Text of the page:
SAN ANTONIO – Creating a step-by-step plan to assess and manage patients with gastrointestinal (GI) bleeding can improve outcomes, according to research presented at the American Association of Nurse Practitioners (AANP) 2016 National Conference.

The signs of acute GI bleeding include tachycardia, orthostatic changes in blood pressure/heart rate, blood or coffee-grounds-like material in nasogastric aspirate, hematochezia, perioral telangiectasia, and skin abnormalities. If a patient is suspected to have GI bleeding, clinicians should take steps to manage the condition. The study author, Leslie S. Arceneaux, DNP, FNP-BC, CDE, of the Department of Nursing at Georgetown University Hospital in Washington, D.C., provides the following guide for managing GI bleeding:

1. Assess severity of GI bleeding and stabilize

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2. Take a patient history

  • Has the patient had previous GI bleeding? Up to 60% of patients with a history of an upper GI bleed are bleeding from the same lesion.
  • Ask the patient about medications. Non-steroidal anti-inflammatory drugs and acetylsalicylic acid can predispose the patient to peptic ulcer disease; antiplatelets and anticoagulants can promote bleeding; and bismuth and iron can cause stool to appear black.
  • Liver cirrhosis can indicate varices.
  • Aortic stenosis and renal disease can indicate angioectasia.
  • Tobacco abuse, alcohol abuse, and Helicobacter pylori can indicate a malignancy.
  • Marginal anastomotic ulcers can indicate gastroenteric anastomosis.

3. Perform a physical exam

  • Signs of hypovolemia include tachycardia, orthostatic hypotension, and supine hypotension.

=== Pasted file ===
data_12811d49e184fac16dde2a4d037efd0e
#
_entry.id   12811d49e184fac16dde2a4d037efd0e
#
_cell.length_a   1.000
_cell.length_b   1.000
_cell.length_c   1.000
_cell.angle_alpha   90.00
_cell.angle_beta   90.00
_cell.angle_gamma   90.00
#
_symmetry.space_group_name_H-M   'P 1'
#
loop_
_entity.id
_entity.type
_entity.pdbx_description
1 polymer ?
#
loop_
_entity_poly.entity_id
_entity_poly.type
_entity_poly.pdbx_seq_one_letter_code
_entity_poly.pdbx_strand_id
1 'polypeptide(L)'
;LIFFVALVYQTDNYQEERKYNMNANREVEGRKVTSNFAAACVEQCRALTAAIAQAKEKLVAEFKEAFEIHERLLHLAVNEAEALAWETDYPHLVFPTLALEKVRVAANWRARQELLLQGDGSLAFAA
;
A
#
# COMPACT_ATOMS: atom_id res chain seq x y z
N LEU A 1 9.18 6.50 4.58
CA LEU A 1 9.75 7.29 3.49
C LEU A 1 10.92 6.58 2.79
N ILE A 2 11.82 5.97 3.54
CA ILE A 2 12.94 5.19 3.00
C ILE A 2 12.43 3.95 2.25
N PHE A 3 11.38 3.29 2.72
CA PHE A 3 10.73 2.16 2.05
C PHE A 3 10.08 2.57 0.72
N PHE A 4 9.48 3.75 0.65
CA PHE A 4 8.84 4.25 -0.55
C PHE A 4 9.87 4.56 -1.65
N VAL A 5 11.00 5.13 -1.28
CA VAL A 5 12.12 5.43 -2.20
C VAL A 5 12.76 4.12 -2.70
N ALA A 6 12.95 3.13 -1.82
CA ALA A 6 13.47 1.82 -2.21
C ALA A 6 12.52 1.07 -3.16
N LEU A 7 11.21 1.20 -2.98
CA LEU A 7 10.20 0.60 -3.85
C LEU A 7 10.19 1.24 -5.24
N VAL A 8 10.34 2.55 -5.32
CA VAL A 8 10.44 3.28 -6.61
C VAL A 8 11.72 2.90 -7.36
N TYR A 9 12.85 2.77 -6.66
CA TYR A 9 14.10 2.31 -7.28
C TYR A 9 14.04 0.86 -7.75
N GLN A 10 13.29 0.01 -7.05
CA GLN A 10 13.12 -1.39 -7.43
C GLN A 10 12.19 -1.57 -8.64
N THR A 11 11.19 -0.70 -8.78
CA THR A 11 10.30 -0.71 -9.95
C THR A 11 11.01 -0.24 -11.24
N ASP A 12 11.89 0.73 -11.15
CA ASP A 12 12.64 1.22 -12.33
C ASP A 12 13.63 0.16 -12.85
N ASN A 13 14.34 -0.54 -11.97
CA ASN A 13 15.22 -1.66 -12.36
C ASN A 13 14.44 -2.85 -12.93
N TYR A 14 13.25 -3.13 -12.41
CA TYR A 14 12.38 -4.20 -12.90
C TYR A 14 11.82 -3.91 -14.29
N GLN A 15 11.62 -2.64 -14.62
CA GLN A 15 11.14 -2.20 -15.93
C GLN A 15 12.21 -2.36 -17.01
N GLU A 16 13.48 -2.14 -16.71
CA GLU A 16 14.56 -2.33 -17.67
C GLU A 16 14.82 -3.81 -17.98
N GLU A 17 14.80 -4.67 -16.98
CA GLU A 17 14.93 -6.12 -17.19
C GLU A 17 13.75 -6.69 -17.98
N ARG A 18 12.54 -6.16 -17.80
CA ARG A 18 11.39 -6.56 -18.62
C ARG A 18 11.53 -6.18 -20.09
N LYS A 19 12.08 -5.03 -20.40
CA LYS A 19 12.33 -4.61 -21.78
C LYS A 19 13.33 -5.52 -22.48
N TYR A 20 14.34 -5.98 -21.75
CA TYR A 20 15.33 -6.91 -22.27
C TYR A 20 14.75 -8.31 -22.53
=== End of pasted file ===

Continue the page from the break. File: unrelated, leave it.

• Examining stool color may provide a clue to the location of the bleeding.
  • Abdominal pain may be a sign of perforation.

4. Perform a risk assessment

  • Perform a complete blood count, comprehensive metabolic panel, and coagulation studies.
  • Cardiac enzymes and electrocardiogram can determine if a patient as a high risk of cardiovascular disease.
  • Use risk-stratification tools to facilitate triage, including the Rockall scoring system, the Glasgow-Blatchford Scale, and AIM 65.
  • Predict the need for hospitalization and intervention.

5. Treat the source of the bleeding

  • Determine the need for pre-endoscopy medications.
  • Perform endoscopy based on risk.
  • If a patient undergoes hemodynamic resuscitation, they may need to undergo endoscopy, computed tomography, angiography, or push enteroscopy.

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  1. Arceneaux LS. On call with a GI bleeder: what you need to know to quickly assess and treat the urgency! Poster 238. Presented at: the American Association of Nurse Practitioners (AANP) 2016 National Conference; June 21-26, 2016; San Antonio, TX.